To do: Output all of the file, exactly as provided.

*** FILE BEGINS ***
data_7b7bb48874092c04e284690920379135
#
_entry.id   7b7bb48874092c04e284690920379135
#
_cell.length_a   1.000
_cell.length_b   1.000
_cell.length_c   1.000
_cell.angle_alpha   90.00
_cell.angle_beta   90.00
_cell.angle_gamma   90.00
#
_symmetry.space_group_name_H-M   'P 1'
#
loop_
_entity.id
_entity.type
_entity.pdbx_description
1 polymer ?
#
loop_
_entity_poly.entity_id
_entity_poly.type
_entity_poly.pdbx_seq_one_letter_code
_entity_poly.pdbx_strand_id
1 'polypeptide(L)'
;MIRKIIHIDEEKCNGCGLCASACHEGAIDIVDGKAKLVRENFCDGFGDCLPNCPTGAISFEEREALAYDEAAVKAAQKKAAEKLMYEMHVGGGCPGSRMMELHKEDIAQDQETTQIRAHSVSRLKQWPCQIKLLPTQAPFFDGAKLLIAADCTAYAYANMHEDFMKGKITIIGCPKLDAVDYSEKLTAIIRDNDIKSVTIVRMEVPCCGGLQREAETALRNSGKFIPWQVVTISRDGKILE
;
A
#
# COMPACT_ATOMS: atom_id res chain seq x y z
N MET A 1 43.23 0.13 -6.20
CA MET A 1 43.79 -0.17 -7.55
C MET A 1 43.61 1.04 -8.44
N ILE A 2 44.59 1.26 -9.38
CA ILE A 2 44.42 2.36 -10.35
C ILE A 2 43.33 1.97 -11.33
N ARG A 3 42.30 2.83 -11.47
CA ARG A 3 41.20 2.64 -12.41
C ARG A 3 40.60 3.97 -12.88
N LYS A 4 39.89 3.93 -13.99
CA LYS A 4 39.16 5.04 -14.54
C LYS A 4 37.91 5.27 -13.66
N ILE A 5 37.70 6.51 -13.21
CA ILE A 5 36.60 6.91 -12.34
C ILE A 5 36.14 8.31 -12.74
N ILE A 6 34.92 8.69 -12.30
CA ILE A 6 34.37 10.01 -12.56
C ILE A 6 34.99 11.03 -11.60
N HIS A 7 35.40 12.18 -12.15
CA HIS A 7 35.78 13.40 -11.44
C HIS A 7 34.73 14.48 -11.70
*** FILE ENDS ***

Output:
data_7b7bb48874092c04e284690920379135
#
_entry.id   7b7bb48874092c04e284690920379135
#
_cell.length_a   1.000
_cell.length_b   1.000
_cell.length_c   1.000
_cell.angle_alpha   90.00
_cell.angle_beta   90.00
_cell.angle_gamma   90.00
#
_symmetry.space_group_name_H-M   'P 1'
#
loop_
_entity.id
_entity.type
_entity.pdbx_description
1 polymer ?
#
loop_
_entity_poly.entity_id
_entity_poly.type
_entity_poly.pdbx_seq_one_letter_code
_entity_poly.pdbx_strand_id
1 'polypeptide(L)'
;MIRKIIHIDEEKCNGCGLCASACHEGAIDIVDGKAKLVRENFCDGFGDCLPNCPTGAISFEEREALAYDEAAVKAAQKKAAEKLMYEMHVGGGCPGSRMMELHKEDIAQDQETTQIRAHSVSRLKQWPCQIKLLPTQAPFFDGAKLLIAADCTAYAYANMHEDFMKGKITIIGCPKLDAVDYSEKLTAIIRDNDIKSVTIVRMEVPCCGGLQREAETALRNSGKFIPWQVVTISRDGKILE
;
A
#
# COMPACT_ATOMS: atom_id res chain seq x y z
N MET A 1 43.23 0.13 -6.20
CA MET A 1 43.79 -0.17 -7.55
C MET A 1 43.61 1.04 -8.44
N ILE A 2 44.59 1.26 -9.38
CA ILE A 2 44.42 2.36 -10.35
C ILE A 2 43.33 1.97 -11.33
N ARG A 3 42.30 2.83 -11.47
CA ARG A 3 41.20 2.64 -12.41
C ARG A 3 40.60 3.97 -12.88
N LYS A 4 39.89 3.93 -13.99
CA LYS A 4 39.16 5.04 -14.54
C LYS A 4 37.91 5.27 -13.66
N ILE A 5 37.70 6.51 -13.21
CA ILE A 5 36.60 6.91 -12.34
C ILE A 5 36.14 8.31 -12.74
N ILE A 6 34.92 8.69 -12.30
CA ILE A 6 34.37 10.01 -12.56
C ILE A 6 34.99 11.03 -11.60
N HIS A 7 35.40 12.18 -12.15
CA HIS A 7 35.78 13.40 -11.44
C HIS A 7 34.73 14.48 -11.70